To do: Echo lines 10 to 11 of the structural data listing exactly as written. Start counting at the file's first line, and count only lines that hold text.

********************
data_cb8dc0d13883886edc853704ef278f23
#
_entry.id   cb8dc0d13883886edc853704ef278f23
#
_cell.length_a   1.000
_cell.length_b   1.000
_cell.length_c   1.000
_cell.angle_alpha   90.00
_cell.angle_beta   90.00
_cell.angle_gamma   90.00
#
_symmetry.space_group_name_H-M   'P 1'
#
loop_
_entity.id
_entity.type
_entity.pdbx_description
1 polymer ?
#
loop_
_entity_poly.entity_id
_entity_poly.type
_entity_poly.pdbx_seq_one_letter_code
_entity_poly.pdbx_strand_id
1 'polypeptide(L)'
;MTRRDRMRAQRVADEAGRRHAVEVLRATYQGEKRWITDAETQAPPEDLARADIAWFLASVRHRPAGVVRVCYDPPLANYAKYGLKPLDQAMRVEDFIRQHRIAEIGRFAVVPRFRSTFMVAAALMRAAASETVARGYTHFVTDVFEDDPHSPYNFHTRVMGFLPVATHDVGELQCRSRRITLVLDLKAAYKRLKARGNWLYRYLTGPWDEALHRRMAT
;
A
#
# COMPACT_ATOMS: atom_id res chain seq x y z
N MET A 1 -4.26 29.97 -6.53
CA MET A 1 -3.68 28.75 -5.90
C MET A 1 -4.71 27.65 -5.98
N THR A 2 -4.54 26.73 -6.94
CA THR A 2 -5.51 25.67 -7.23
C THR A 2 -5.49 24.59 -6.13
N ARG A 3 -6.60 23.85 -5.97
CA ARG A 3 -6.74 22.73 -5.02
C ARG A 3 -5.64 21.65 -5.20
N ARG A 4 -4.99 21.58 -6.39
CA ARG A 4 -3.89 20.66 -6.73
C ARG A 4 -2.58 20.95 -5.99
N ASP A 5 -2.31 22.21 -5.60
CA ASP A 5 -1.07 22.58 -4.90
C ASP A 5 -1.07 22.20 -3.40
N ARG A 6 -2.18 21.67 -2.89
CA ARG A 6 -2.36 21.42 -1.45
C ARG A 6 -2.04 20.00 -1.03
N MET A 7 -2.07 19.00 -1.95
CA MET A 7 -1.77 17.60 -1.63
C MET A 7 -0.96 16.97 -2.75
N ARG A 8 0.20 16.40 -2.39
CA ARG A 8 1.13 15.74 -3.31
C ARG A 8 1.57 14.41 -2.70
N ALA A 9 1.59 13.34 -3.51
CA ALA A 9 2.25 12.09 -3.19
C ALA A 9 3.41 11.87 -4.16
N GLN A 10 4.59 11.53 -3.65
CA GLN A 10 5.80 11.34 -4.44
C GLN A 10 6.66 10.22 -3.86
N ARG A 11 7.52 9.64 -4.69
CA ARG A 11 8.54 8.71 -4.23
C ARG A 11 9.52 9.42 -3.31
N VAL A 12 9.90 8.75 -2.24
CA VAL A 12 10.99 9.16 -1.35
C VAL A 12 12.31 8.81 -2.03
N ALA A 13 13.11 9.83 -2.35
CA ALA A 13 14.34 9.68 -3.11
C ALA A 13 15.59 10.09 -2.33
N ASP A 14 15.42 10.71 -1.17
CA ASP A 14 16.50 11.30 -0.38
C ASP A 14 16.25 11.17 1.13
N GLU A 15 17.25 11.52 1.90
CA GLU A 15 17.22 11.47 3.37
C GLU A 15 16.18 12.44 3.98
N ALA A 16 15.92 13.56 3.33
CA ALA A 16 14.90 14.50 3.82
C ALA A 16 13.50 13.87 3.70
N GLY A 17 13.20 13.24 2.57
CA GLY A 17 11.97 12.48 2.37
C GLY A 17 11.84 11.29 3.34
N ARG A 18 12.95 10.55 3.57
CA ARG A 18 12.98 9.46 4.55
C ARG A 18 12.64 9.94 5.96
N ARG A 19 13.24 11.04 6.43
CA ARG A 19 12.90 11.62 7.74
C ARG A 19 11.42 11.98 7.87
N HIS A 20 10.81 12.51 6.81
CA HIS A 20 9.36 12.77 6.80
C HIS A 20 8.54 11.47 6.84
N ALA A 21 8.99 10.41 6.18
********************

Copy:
_cell.angle_gamma   90.00
#